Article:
– orthocentre is the point of intersection of two altitude likes > to find altitude, find slopes of opposite side, then negative reciprocal, then sub in the vertexto get equation Quadratic Relations Quadratics: – in quadratic relations, the 2nd difference is constant – u-shaped graph that opens up or down and has a degree of two (exponent of x is 2) – variable rate of change, also known as parabola – 2nd difference is difference in the 1st differences – curve of best fit has same rules as line of best fit Properties of Quadratics: – vertex: is lowest to highest point on a parabola > opens down = highest, opens up = lowest – optimum value: y coordinate of vertex, can be maximum or minimum – axis of symmetry: x coordinate vertex, can be found using average of zeros, or two pointswith same y coordinate – 2nd difference is positive—opens up, negative—opens down – zeros: x intercepts of parabola > can be one, two or none – (h,k) represent vertex Zeros: – can find zeros by factoring, then use two cases (example: 2x(x-3): 2x is a case, and x-3 isa case) > set each case equal to 0, then solve for x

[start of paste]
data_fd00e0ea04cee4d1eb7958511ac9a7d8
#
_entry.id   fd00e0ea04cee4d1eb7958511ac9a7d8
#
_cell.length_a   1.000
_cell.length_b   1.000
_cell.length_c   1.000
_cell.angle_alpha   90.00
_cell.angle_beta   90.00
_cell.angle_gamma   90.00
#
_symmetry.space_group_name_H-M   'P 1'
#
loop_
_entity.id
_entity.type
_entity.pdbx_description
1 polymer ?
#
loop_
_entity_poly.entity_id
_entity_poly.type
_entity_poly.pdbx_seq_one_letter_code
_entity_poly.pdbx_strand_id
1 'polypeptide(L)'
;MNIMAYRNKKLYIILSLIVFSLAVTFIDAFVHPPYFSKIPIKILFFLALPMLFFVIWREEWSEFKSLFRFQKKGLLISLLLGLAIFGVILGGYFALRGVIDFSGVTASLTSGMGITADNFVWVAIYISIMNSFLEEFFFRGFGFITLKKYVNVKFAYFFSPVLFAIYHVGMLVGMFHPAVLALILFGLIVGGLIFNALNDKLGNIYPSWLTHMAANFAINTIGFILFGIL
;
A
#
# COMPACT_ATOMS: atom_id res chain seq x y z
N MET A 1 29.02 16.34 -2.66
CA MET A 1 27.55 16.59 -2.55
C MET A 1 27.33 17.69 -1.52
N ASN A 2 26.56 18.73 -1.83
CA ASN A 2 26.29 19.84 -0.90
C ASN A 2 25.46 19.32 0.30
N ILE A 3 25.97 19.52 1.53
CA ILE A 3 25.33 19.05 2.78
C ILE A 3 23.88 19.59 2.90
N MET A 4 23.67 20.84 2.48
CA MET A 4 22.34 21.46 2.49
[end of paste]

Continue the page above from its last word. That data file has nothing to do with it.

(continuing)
Role of the Zeros: – factored form: y = (x-s)(x-t), where s and t are zeros – 2 zeros when s ≠ t – 1 zero when s = t – when in factored form, cannot sub in zeros for any reason Sub-Unit: Factoring Expansion: – FOIL for binomials—(2x -1)(3x+2): first, outer, inner, last – squaring binomials—square first term, square last term, multiple both terms by each otherand by two Factoring: – ask: common factor? 1st and 2nd terms perfect squares? difference of squares? a = 1? Common Factoring: – factor out greatest common factor – for good form, if first term is a negative, factor out a negative – when multiplying like bases, add exponents – always common factor where possible first, with all types of factoring Sum and Product: – when a = 1 – x2 + bx + c – need two numbers with a sum of b and product of c